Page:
Q: How do you find the width of a right triangle?

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You cannot since there is not enough information.

The area of a right angled triangle would be .5 * length *width where the length is the height of the triangle. To find the height of the triangle, take the sine of 45 degrees, which is the degree of the angles other than the 90 degrees, and multiply it by the length of one of the two equal sides. The width of the triangle is the length of the bottom side.

if the triangle has one right angle in it

Assuming a right-angle triangle whose length is vertical, and the width is the base, then (14×8) ÷ 2 = 56 square units.

Lenght X Width, then you divide the number by 2.

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You cannot since there is not enough information.

The answer will depend on whether the length is the hypotenuse or one of the legs of the triangle.

width x highest point on the triange then divide by 2 if equilateral/isoceles triange height x width then divide by 2 if right angled triange/scalene triangle

The area of a right angled triangle would be .5 * length *width where the length is the height of the triangle. To find the height of the triangle, take the sine of 45 degrees, which is the degree of the angles other than the 90 degrees, and multiply it by the length of one of the two equal sides. The width of the triangle is the length of the bottom side.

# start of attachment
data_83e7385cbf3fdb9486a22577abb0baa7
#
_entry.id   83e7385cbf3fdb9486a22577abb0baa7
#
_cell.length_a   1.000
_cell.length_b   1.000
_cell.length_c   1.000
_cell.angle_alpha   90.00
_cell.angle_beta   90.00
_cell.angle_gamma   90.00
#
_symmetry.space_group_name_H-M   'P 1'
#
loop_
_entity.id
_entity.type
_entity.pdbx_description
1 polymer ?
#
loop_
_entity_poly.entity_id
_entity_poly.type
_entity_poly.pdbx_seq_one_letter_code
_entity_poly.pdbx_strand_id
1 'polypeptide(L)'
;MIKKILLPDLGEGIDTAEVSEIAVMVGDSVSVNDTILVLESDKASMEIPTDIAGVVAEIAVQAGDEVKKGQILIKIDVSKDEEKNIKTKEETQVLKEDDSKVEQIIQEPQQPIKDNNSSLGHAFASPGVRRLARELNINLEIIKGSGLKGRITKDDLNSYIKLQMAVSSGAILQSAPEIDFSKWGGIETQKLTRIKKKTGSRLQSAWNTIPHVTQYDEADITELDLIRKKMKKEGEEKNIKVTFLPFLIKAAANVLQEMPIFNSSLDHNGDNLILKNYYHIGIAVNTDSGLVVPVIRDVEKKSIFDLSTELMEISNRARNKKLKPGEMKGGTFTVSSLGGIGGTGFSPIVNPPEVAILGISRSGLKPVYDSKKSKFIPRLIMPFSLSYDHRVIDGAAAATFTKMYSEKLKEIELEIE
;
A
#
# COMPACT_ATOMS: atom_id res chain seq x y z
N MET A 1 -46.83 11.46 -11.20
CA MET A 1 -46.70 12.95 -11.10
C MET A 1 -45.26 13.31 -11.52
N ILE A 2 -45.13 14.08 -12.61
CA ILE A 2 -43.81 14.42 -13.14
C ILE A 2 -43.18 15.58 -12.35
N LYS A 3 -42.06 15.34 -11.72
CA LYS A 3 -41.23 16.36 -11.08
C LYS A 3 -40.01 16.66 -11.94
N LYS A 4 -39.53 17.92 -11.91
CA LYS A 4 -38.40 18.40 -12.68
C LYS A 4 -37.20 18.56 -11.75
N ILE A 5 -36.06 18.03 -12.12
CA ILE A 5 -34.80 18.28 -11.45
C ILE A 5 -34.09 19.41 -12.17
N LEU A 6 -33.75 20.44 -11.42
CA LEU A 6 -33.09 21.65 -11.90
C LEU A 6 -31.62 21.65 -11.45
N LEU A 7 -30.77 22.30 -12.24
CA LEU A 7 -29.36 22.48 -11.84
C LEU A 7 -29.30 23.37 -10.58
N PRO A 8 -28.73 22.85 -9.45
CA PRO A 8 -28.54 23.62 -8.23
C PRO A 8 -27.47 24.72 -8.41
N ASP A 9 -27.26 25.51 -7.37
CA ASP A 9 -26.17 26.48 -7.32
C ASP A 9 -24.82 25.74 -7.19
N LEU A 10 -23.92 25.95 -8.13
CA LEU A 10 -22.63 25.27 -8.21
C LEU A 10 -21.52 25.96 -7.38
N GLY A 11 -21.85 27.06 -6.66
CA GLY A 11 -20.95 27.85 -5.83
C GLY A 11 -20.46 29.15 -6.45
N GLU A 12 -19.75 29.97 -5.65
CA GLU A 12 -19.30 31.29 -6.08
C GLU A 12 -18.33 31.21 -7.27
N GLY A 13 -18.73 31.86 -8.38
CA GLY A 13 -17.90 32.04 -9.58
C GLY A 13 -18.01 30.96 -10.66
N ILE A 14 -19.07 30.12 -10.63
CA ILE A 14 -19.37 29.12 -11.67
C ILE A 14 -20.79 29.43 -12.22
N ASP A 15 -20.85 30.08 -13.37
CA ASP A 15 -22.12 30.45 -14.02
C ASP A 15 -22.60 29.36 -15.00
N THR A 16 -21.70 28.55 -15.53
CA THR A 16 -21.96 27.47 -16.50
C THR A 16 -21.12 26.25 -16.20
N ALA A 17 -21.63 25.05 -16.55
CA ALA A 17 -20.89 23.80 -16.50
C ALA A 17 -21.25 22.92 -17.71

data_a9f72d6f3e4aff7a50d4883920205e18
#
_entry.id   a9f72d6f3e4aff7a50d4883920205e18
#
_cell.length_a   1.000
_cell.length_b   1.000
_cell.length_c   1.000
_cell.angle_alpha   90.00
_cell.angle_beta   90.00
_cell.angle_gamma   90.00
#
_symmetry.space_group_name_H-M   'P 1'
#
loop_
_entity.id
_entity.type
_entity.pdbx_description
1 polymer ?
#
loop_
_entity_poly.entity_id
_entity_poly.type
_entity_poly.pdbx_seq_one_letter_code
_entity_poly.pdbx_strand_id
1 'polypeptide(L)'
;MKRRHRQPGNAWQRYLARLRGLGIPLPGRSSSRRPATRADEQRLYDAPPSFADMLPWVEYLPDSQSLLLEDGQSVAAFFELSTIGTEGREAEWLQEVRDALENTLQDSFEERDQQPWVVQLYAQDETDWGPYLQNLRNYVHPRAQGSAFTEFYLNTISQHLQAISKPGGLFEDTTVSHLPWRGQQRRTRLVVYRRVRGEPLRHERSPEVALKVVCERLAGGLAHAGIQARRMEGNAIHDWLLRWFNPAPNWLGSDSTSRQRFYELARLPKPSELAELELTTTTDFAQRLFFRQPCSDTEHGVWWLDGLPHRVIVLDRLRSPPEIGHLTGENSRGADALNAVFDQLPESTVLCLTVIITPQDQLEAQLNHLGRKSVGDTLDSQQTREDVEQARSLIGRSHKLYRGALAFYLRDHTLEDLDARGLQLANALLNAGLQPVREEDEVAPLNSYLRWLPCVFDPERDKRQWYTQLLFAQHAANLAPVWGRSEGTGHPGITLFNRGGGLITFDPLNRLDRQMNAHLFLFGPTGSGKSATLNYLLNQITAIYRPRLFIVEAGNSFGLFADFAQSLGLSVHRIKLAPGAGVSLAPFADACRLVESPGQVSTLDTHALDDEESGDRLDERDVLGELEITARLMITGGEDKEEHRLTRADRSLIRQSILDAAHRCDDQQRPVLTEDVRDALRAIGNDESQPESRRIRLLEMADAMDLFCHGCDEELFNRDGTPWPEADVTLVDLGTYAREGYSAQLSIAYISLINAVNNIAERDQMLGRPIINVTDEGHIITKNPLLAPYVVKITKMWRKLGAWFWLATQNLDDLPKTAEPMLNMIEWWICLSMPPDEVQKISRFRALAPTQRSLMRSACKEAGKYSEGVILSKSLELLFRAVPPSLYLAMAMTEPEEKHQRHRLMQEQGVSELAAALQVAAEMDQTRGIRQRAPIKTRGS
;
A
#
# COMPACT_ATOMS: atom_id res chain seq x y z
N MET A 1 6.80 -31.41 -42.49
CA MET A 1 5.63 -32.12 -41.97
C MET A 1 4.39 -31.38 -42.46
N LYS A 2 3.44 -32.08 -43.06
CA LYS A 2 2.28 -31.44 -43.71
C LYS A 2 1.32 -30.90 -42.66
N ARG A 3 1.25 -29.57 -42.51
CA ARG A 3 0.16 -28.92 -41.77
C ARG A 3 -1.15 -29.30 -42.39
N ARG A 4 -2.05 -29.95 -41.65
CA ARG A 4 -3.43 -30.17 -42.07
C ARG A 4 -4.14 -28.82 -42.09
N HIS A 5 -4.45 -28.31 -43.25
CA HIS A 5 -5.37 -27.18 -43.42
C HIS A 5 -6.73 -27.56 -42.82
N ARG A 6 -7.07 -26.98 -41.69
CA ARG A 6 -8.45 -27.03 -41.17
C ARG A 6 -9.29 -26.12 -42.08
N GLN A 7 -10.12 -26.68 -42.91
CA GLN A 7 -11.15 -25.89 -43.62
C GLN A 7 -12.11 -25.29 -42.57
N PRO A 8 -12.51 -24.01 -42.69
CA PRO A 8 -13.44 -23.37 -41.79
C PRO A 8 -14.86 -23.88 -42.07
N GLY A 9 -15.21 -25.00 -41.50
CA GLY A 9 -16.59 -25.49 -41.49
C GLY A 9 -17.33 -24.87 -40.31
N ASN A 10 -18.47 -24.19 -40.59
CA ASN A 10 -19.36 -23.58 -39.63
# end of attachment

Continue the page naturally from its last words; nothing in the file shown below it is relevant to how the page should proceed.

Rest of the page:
It depends on the information that you have.

It depends on what information you have.

Measure it!

Using Pythagoras' theorem for a right angle triangle it is 11.662 cm rounded to 3 d.p.

if the triangle has one right angle in it

It depends on the information available to you.

Any one of the lengths can be taken as the width.

Assuming a right-angle triangle whose length is vertical, and the width is the base, then (14×8) ÷ 2 = 56 square units.